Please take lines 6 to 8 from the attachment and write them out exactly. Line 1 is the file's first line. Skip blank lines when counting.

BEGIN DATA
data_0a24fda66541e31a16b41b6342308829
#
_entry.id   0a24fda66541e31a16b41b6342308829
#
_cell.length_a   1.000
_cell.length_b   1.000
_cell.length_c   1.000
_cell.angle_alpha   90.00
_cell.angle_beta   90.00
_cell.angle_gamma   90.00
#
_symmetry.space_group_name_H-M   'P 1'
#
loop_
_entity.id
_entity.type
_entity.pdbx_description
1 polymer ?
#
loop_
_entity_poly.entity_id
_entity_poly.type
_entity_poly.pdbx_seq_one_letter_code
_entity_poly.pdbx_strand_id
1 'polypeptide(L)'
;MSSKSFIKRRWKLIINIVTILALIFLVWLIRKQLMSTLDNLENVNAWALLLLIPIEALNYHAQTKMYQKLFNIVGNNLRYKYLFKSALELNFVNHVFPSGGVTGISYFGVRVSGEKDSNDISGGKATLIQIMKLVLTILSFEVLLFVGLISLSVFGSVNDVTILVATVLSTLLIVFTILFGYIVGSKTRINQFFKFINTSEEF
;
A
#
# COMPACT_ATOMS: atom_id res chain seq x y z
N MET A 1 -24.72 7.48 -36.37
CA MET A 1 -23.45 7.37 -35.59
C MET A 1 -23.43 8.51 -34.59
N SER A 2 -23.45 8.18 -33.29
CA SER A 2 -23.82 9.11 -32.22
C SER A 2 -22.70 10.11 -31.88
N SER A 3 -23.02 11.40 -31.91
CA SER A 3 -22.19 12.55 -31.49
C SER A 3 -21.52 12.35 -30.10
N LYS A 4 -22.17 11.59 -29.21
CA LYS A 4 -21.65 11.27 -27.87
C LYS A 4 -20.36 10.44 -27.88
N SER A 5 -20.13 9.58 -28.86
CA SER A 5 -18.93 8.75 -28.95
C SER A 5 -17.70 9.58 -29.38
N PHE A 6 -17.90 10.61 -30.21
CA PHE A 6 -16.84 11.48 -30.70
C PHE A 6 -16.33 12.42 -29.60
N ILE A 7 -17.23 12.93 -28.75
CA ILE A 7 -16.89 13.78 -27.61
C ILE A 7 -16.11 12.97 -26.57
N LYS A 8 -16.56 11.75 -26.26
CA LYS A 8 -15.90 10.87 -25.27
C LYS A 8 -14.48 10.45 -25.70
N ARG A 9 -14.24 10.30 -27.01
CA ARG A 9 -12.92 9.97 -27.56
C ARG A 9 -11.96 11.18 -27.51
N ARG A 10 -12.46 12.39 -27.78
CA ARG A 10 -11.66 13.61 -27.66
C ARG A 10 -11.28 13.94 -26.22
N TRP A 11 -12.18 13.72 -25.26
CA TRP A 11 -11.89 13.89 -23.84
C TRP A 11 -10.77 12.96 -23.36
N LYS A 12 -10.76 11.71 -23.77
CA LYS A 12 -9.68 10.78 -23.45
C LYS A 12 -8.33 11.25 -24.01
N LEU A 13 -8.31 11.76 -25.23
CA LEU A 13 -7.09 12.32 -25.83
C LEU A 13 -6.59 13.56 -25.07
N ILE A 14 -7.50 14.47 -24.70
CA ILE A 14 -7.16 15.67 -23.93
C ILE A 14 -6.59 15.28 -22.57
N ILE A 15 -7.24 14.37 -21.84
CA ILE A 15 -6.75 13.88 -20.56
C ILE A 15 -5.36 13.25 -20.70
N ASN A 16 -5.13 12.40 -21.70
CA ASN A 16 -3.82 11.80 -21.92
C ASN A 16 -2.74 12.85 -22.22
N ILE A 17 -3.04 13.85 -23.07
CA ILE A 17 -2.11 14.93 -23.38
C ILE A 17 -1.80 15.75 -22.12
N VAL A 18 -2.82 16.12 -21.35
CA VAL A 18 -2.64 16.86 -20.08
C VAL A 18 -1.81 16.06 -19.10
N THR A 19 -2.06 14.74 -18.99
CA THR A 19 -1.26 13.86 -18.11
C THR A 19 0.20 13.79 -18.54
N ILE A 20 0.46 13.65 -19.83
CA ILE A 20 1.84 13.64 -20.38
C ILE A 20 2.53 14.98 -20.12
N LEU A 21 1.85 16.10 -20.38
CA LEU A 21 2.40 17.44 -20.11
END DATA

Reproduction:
_cell.length_b   1.000
_cell.length_c   1.000
_cell.angle_alpha   90.00